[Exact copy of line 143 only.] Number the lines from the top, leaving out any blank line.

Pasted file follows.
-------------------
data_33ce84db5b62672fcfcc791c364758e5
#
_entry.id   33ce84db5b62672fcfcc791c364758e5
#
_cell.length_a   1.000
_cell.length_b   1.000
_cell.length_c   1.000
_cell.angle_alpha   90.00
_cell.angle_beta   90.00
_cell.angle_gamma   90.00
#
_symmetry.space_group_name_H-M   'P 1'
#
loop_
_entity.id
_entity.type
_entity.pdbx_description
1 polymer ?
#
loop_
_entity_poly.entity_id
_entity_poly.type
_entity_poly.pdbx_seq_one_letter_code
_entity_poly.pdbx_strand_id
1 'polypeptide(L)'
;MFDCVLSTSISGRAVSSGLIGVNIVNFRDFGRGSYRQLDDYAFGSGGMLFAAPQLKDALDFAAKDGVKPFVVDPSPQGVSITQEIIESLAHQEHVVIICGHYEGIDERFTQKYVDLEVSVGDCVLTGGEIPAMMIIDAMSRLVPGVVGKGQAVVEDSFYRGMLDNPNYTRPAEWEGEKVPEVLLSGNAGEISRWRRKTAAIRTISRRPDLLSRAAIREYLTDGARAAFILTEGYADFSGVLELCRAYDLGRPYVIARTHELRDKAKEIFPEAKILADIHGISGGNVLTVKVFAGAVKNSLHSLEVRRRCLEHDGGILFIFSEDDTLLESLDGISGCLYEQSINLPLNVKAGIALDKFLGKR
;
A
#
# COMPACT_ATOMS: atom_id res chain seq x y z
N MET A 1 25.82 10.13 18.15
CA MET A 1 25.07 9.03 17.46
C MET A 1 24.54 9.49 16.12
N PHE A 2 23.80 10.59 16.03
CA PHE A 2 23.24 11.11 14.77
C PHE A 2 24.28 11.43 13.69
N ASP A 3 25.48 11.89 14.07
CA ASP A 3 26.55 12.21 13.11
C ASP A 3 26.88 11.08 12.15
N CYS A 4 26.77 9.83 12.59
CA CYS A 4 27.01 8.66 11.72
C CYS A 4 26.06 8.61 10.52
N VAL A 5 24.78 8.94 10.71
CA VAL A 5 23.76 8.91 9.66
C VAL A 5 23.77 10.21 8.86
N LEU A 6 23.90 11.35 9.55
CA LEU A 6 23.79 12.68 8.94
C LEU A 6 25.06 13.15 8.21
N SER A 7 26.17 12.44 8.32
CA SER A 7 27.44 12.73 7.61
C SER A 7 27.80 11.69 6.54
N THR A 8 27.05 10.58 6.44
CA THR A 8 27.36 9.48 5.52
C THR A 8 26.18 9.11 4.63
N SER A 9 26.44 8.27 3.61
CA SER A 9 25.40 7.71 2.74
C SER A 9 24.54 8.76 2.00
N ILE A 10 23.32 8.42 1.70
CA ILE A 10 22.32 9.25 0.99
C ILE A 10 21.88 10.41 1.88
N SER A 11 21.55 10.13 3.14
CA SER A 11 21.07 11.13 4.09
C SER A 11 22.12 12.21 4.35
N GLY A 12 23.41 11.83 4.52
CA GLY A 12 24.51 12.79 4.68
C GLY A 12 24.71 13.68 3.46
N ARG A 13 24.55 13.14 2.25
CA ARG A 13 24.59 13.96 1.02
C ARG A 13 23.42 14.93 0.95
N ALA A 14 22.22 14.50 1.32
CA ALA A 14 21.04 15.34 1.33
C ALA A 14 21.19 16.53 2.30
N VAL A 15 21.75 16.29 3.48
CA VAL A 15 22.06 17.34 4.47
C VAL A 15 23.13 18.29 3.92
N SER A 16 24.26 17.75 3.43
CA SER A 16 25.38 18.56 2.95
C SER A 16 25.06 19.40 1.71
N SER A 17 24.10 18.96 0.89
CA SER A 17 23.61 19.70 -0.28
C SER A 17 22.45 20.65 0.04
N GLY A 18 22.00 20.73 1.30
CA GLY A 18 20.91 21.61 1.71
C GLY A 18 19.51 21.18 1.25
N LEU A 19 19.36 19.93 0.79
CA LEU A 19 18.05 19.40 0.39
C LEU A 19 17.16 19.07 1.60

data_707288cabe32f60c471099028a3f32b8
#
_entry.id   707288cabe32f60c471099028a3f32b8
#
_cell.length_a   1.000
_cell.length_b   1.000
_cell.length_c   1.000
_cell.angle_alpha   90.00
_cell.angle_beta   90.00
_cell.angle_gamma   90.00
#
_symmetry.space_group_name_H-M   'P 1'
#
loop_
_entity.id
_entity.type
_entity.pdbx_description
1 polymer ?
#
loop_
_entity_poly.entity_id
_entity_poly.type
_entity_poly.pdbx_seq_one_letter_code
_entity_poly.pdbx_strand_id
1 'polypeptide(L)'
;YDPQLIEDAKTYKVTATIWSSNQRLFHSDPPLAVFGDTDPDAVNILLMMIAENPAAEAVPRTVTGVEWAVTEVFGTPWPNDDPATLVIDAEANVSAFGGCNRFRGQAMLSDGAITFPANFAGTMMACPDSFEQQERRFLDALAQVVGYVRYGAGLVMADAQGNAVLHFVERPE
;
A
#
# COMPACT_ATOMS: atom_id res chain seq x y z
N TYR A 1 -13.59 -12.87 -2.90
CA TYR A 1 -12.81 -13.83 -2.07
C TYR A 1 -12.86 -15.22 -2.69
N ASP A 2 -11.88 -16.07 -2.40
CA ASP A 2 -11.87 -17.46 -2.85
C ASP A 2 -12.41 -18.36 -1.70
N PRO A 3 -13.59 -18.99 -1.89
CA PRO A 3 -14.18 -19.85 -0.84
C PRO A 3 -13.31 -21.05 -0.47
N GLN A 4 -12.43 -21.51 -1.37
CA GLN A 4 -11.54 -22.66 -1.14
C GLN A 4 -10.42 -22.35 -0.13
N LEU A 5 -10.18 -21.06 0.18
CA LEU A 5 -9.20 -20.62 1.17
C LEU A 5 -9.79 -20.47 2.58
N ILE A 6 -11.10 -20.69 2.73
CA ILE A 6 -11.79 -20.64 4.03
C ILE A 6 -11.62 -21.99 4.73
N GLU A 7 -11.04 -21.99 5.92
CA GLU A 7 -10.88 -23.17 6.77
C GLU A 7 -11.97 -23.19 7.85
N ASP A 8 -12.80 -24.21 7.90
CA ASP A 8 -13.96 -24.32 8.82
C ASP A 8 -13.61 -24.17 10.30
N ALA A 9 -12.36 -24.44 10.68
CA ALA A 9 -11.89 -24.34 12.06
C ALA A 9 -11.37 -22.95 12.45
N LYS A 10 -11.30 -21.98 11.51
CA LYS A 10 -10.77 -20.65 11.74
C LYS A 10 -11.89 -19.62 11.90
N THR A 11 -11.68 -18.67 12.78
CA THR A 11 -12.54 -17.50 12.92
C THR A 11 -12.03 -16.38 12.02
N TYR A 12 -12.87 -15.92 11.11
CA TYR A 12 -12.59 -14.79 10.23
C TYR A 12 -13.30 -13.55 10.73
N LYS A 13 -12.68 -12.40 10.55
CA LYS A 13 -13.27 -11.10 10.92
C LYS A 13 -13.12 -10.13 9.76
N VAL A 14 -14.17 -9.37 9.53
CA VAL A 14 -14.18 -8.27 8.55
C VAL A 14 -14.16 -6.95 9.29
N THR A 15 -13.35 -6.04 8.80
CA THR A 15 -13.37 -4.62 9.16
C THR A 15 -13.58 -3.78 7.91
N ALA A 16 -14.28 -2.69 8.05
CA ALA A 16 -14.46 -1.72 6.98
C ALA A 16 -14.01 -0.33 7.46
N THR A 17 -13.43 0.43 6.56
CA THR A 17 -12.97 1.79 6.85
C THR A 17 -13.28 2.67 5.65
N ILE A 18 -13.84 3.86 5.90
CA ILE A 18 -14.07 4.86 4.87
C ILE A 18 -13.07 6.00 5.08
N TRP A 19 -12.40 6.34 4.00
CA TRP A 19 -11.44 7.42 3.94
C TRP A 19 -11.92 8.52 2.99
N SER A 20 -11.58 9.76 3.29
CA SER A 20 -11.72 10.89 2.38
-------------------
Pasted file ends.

CA ALA A 9 -11.89 -24.34 12.06